Fur­ther, Bran­don Sey­mour, founder of SEO agency Bey­mour Con­sult­ing, said mar­keters need to make sure they are tag­ging their images prop­er­ly, includ­ing the metatags, file names and water­marks.

Visu­al search…will not replace text search any­time soon, but it is becom­ing more use­ful and impor­tant to advanced mobile users.”

Bran­don Sey­mour, Founder — Bey­mour Con­sult­ing

In addi­tion, when con­sumers don’t need to explain to search engines what they’re look­ing for and instead can sim­ply click on prod­ucts to either read more or pur­chase them direct­ly, it will dras­ti­cal­ly improve the expe­ri­ence, which Sey­mour said could eas­i­ly spur more sales.

Addi­tion­al­ly, images con­tain­ing more than one prod­uct, such as an out­fit, or a liv­ing room set, could cre­ate some ver­ti­cal inte­gra­tion oppor­tu­ni­ties, and the abil­i­ty to mar­ket oth­er prod­ucts based on periph­er­al intent,” he added.

And this could eas­i­ly expand to include more com­pli­cat­ed retail tasks, like mea­sur­ing sizes, find­ing col­or match­es and acces­soriz­ing out­fits and rooms, Mann said.

Like­wise, the tech­nol­o­gy can be applied to adver­tis­ing tech to enable bet­ter tar­get­ing against UGC con­tent on Face­book and Insta­gram, not to men­tion video sites like YouTube,” he con­clud­ed.

That’s not to say there aren’t challenges ahead…

While visu­al search has the poten­tial to change con­sumer behav­ior by allow­ing con­sumers to express an aspect of their search needs in a seam­less way, it still has to reach crit­i­cal mass.

Until then, visu­al search is a bit overblown,” said David Lau, vice pres­i­dent of search and pro­gram­mat­ic media at dig­i­tal mar­ket­ing agency iCross­ing. “Com­pa­nies like CamFind are mon­e­tiz­ing visu­al search, how­ev­er, organ­ic results seem to be lack­ing in qual­i­ty and repeat usage needs improve­ment. There’s also a bit of a par­al­lel with voice search – the advent of bot mar­ket­ing may improve the capa­bil­i­ties of both medi­ums and shift val­ue per­cep­tion.”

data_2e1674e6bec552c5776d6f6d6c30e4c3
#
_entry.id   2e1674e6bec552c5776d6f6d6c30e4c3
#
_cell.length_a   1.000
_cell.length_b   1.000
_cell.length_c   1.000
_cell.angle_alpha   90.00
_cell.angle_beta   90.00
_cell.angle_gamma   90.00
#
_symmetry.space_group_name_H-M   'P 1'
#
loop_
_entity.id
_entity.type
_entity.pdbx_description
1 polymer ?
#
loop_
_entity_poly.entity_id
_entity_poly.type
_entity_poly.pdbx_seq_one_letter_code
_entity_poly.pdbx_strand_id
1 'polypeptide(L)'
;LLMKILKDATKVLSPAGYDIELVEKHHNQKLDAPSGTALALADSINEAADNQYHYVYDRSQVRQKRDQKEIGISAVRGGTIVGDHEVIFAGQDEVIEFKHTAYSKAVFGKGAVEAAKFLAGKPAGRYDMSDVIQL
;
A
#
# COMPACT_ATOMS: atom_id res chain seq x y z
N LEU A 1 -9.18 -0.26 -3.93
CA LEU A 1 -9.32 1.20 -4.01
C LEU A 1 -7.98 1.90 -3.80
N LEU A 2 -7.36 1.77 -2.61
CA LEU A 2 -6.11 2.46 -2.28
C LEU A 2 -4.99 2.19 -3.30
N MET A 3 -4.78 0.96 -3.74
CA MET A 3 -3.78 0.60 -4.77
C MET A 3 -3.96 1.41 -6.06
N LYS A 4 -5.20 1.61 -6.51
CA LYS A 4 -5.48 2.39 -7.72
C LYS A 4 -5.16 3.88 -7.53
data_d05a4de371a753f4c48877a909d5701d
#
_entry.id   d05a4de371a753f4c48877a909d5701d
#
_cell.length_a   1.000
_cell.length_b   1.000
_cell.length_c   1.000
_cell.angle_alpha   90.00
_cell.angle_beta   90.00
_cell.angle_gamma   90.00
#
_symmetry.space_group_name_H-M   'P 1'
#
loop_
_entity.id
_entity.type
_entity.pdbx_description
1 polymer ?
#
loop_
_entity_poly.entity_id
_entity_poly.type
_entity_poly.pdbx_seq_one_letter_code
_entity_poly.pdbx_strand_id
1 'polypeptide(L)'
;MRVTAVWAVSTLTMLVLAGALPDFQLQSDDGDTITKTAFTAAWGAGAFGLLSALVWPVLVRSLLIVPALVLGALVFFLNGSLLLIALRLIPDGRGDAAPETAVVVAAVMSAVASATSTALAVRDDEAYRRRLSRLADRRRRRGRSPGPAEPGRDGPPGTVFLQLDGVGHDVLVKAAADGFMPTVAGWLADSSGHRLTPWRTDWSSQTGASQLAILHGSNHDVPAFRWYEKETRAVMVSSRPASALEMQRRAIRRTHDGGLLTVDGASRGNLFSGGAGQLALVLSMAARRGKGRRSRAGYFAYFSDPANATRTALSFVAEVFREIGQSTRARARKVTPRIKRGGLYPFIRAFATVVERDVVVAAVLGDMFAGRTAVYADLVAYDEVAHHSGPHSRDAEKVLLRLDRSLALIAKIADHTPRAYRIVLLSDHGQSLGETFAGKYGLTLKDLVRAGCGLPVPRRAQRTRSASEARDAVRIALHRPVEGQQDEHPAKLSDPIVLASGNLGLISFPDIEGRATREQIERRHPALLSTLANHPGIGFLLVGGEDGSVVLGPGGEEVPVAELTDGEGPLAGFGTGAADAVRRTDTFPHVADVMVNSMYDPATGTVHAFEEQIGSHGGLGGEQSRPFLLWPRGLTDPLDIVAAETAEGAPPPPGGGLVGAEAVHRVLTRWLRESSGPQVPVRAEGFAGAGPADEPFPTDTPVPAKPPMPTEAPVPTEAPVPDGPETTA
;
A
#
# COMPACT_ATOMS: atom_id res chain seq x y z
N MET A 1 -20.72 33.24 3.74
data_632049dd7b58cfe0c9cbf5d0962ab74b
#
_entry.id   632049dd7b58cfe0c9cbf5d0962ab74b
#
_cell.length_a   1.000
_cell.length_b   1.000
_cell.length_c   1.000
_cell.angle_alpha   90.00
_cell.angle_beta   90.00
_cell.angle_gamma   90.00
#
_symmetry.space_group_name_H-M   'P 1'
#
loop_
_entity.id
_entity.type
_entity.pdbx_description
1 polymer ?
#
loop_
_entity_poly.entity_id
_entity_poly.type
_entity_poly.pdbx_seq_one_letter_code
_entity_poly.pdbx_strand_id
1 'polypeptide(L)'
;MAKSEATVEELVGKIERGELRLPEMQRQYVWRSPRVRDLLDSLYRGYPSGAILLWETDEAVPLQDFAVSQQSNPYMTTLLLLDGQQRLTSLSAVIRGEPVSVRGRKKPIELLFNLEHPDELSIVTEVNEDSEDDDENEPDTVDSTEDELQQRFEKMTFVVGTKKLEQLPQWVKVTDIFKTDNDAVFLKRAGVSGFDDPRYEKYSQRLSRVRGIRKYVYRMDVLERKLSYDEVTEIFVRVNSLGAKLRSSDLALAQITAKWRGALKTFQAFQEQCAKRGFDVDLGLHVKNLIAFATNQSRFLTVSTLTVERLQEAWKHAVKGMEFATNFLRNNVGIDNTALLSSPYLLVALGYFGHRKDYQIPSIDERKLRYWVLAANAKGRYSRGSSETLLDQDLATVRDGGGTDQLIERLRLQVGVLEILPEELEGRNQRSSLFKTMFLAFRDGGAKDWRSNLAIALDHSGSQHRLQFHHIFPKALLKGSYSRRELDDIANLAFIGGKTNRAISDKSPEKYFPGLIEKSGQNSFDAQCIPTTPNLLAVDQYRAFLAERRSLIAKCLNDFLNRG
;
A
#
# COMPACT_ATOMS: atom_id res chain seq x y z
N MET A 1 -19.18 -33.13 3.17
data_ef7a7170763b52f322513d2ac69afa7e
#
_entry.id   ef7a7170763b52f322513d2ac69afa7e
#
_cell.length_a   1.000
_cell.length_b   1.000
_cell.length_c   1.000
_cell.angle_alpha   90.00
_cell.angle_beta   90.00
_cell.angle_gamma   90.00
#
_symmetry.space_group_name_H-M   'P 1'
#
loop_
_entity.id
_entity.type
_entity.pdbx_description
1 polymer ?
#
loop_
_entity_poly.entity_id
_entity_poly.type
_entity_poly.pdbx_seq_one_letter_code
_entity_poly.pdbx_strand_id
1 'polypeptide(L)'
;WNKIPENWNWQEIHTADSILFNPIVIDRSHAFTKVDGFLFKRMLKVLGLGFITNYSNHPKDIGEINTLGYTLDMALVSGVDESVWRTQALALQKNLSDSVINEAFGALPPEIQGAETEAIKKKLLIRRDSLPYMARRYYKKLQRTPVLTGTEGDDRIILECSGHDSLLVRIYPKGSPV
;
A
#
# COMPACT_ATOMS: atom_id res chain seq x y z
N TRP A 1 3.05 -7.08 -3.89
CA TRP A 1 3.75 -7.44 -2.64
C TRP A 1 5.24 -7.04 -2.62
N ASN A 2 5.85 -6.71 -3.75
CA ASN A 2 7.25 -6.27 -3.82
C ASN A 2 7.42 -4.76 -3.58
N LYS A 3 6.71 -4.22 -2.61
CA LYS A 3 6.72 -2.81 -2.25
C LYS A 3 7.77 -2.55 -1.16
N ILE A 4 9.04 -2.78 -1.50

In oth­er words, visu­al search tech­nol­o­gy needs time to devel­op. Lau not­ed there are apps that per­form the func­tion, like Google Gog­gles and the afore­men­tioned CamFind, but the results may not yet be impres­sive enough for repeat con­sumer use. What’s more, con­sumers may find the cur­rent method of brows­ing and shop­ping to be quick­er, more enjoy­able or sim­ply more com­fort­able.

Fur­ther, Lau not­ed results with­in visu­al search some­times poor­ly under­stand intent and “a quick glance of the user reviews for both apps shows that users don’t want to be sold some­thing every time they search, but that’s what many engines cur­rent­ly do.”

Staines agreed adop­tion is still in its infan­cy and visu­al search needs to mature before it becomes a game chang­er.

Adding com­plex­i­ty beyond text-dri­ven input is daunt­ing, and under­stand­ing the moti­va­tion of a searcher exclu­sive­ly from their inter­ac­tion with an image is dif­fi­cult,” he said. “Are they look­ing for this exact item to shop? Or sim­i­lar items? If it’s the lat­ter, a mar­keter needs to key in on cer­tain clues to deter­mine what to present in search results.”

How do you see the future of visu­al search devel­op­ing?

Lisa Lacy

Written by Lisa Lacy

Lisa is a senior features writer for Inked. She also previously covered digital marketing for Incisive Media. Her background includes editorial positions at Dow Jones, the Financial Times, the Huffington Post, AOL, Amazon, Hearst, Martha Stewart Living and the Dian Fossey Gorilla Fund.